University of Kent academic receives £40,000 donation from Oracle Labs to support research into GraalVM Interpreter Performance 

The University of Kent is thrilled to announce that Dr Stefan Marr, Senior Lecturer and Royal Society Industry Fellow at the School of Computing, has been awarded a generous £40,000 grant from Oracle Labs. This funding will support vital research into improving interpreter performance on the GraalVM language implementation platform. 

Interpreters execute computer programs and as such are key components of many modern programming language implementations. When you visit a website, an interpreter will for instance start to run the JavaScript code that makes the Internet rich and interactive. Similarly, when researchers train their latest machine learning models, interpreters coordinate the code that enables generative AI. Indeed, interpreters can be found in many shapes and forms throughout many software systems. 

The overall goal of this research project is to improve the performance of such interpreters. In practice, the project aims at better user experience, faster software, and more energy-efficient program execution. A particular focus of this work will be Oracle’s GraalVM platform. The research will propose new optimizations for interpreters, develop a better understanding of how modern compilers can improve interpreter performance, and reduce the engineering effort for language implementers. The work will proceed in the open and all findings will be contributed to the GraalVM open-source project to benefit the wider language implementation community.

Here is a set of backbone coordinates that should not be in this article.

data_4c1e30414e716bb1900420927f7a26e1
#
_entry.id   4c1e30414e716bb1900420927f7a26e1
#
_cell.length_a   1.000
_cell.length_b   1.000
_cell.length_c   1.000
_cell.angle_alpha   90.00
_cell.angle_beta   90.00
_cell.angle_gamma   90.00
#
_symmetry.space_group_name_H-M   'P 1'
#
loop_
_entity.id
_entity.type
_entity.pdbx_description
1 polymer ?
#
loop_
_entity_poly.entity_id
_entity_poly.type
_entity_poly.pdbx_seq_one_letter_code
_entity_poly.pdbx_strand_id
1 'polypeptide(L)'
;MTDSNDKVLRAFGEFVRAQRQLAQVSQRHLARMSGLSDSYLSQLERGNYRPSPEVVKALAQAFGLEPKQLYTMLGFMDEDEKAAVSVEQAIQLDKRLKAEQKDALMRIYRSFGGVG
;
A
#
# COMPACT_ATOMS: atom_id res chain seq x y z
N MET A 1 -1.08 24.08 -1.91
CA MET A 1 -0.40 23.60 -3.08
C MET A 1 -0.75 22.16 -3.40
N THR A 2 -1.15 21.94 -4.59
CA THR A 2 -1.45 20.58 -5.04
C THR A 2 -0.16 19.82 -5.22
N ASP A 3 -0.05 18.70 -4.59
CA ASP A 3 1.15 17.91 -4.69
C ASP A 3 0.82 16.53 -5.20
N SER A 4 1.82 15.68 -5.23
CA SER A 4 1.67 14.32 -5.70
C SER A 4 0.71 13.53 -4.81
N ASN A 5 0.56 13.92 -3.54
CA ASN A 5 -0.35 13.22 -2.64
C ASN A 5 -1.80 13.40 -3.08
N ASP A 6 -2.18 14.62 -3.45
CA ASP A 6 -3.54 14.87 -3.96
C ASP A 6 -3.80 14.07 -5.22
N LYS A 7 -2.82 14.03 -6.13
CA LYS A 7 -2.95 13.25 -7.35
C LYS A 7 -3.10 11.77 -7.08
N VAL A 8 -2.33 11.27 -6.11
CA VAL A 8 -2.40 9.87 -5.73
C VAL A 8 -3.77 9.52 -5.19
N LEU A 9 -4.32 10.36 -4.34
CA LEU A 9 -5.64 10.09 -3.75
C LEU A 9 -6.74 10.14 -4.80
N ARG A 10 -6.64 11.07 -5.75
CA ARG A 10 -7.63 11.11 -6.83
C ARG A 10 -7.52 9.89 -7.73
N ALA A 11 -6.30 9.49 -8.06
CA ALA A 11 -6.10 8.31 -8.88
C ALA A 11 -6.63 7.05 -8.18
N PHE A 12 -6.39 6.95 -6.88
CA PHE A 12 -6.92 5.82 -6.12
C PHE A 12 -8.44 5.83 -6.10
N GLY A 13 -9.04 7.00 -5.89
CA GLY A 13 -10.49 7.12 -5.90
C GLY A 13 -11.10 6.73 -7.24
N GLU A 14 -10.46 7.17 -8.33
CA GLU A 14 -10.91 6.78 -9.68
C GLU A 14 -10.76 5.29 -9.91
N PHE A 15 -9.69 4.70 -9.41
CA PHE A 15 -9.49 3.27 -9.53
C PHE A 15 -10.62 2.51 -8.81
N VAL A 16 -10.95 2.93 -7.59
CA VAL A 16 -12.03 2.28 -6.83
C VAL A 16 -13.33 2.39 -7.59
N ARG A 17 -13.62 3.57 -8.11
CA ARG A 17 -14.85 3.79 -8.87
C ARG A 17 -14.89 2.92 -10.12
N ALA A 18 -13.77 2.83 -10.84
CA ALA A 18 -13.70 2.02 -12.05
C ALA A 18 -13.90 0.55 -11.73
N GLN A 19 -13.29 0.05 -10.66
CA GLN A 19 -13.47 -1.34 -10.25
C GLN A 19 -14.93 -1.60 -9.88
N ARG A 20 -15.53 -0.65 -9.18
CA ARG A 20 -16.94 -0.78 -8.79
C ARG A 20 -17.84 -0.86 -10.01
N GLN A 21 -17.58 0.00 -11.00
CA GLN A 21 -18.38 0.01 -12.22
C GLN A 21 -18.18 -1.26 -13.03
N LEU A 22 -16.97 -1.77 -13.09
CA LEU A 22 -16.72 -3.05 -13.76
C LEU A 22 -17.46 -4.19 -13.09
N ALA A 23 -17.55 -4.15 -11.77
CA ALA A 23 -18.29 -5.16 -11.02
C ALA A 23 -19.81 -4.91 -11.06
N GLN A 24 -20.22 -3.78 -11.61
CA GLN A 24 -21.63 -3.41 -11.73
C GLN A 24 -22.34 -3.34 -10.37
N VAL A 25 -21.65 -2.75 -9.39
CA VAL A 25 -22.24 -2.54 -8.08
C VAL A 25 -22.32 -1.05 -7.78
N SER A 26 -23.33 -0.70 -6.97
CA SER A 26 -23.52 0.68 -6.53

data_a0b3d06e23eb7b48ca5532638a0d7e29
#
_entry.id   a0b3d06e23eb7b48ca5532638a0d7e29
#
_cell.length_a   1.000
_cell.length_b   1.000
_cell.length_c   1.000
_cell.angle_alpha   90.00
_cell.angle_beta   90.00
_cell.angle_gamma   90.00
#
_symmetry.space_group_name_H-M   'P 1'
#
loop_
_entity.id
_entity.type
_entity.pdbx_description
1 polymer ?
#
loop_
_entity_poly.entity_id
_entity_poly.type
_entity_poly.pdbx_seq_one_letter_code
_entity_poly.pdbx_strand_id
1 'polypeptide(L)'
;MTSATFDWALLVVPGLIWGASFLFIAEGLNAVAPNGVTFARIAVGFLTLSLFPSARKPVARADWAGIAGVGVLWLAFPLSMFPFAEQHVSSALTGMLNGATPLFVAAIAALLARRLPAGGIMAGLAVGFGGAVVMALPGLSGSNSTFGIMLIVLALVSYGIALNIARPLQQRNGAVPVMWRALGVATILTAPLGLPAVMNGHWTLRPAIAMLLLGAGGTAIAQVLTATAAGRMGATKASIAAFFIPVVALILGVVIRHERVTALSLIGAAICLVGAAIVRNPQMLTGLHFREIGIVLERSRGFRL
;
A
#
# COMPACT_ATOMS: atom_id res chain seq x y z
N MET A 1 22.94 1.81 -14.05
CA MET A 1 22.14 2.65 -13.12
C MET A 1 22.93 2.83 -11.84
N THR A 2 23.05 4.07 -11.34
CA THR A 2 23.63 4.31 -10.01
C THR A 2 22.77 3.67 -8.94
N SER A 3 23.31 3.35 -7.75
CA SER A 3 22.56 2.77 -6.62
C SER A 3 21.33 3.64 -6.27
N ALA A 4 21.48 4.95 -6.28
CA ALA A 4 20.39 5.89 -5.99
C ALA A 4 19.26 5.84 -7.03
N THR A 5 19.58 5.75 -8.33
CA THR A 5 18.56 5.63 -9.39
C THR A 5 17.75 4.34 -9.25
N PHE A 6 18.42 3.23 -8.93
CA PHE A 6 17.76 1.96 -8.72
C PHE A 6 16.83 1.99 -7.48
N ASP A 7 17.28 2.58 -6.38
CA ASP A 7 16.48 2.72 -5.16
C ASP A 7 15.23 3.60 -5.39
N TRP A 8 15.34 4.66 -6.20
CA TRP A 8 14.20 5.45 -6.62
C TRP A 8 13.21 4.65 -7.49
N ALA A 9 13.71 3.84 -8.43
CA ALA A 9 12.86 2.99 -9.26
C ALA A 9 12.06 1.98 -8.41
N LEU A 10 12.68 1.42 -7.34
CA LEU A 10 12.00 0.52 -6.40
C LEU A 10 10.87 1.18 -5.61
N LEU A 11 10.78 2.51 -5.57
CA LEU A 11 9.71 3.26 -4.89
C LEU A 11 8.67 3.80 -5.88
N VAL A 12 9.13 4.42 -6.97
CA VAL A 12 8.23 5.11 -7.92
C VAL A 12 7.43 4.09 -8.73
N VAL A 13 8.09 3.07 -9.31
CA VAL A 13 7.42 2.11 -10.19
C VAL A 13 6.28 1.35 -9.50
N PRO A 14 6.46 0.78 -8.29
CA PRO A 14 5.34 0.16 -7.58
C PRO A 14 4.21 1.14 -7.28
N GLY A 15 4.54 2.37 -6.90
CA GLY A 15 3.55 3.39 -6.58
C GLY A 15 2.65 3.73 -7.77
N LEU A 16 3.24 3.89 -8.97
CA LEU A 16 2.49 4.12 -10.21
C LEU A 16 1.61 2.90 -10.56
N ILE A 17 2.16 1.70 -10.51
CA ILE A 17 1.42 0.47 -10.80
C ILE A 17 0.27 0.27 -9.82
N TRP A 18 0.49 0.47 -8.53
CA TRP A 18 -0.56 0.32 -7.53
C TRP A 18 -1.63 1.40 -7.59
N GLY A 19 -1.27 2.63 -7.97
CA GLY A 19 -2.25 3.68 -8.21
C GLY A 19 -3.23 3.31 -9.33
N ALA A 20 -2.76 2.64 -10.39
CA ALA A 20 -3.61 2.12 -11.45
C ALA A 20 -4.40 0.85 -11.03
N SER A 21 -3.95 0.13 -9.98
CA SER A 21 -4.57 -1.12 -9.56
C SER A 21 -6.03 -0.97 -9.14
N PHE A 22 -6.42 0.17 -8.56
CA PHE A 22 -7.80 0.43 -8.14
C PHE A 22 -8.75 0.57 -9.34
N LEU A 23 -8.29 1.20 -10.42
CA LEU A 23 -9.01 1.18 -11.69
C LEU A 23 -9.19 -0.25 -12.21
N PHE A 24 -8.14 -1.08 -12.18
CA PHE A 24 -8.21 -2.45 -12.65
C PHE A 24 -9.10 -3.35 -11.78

We are incredibly grateful to Oracle Labs for their generous support of this important research project. The findings from this work have the potential to significantly improve the performance and capabilities of the GraalVM system, benefiting developers and users worldwide. 

Dr Marr said:“We are delighted that Oracle Labs supports our research. This funding will allow us to continue our work on interpreter performance, contribute to the GraalVM system, and work towards reducing the overall effort needed to build a programming language. We look forward to seeing the positive impact of this research in the years to come.” 

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